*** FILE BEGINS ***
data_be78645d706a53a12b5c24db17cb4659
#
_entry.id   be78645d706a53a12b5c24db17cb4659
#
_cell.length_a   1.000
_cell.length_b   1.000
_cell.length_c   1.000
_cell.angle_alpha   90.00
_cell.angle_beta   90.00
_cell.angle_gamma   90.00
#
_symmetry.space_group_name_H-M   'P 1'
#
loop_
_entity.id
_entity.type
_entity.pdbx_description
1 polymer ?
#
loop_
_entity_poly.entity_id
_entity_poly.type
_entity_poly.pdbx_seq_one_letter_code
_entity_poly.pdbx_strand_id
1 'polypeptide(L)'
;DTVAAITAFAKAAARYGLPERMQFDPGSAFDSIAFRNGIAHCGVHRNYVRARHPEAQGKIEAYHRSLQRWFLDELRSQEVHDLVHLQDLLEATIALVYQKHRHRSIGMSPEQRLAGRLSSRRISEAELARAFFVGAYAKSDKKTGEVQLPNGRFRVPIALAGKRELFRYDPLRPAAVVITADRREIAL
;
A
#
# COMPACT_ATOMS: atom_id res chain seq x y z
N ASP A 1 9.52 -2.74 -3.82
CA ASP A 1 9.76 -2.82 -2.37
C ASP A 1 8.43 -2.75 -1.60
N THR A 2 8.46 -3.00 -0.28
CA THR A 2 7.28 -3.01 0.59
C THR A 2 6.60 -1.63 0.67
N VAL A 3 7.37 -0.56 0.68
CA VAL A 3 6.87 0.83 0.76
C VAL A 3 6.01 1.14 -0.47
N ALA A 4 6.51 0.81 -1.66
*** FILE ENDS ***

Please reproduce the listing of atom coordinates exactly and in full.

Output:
data_be78645d706a53a12b5c24db17cb4659
#
_entry.id   be78645d706a53a12b5c24db17cb4659
#
_cell.length_a   1.000
_cell.length_b   1.000
_cell.length_c   1.000
_cell.angle_alpha   90.00
_cell.angle_beta   90.00
_cell.angle_gamma   90.00
#
_symmetry.space_group_name_H-M   'P 1'
#
loop_
_entity.id
_entity.type
_entity.pdbx_description
1 polymer ?
#
loop_
_entity_poly.entity_id
_entity_poly.type
_entity_poly.pdbx_seq_one_letter_code
_entity_poly.pdbx_strand_id
1 'polypeptide(L)'
;DTVAAITAFAKAAARYGLPERMQFDPGSAFDSIAFRNGIAHCGVHRNYVRARHPEAQGKIEAYHRSLQRWFLDELRSQEVHDLVHLQDLLEATIALVYQKHRHRSIGMSPEQRLAGRLSSRRISEAELARAFFVGAYAKSDKKTGEVQLPNGRFRVPIALAGKRELFRYDPLRPAAVVITADRREIAL
;
A
#
# COMPACT_ATOMS: atom_id res chain seq x y z
N ASP A 1 9.52 -2.74 -3.82
CA ASP A 1 9.76 -2.82 -2.37
C ASP A 1 8.43 -2.75 -1.60
N THR A 2 8.46 -3.00 -0.28
CA THR A 2 7.28 -3.01 0.59
C THR A 2 6.60 -1.63 0.67
N VAL A 3 7.37 -0.56 0.68
CA VAL A 3 6.87 0.83 0.76
C VAL A 3 6.01 1.14 -0.47
N ALA A 4 6.51 0.81 -1.66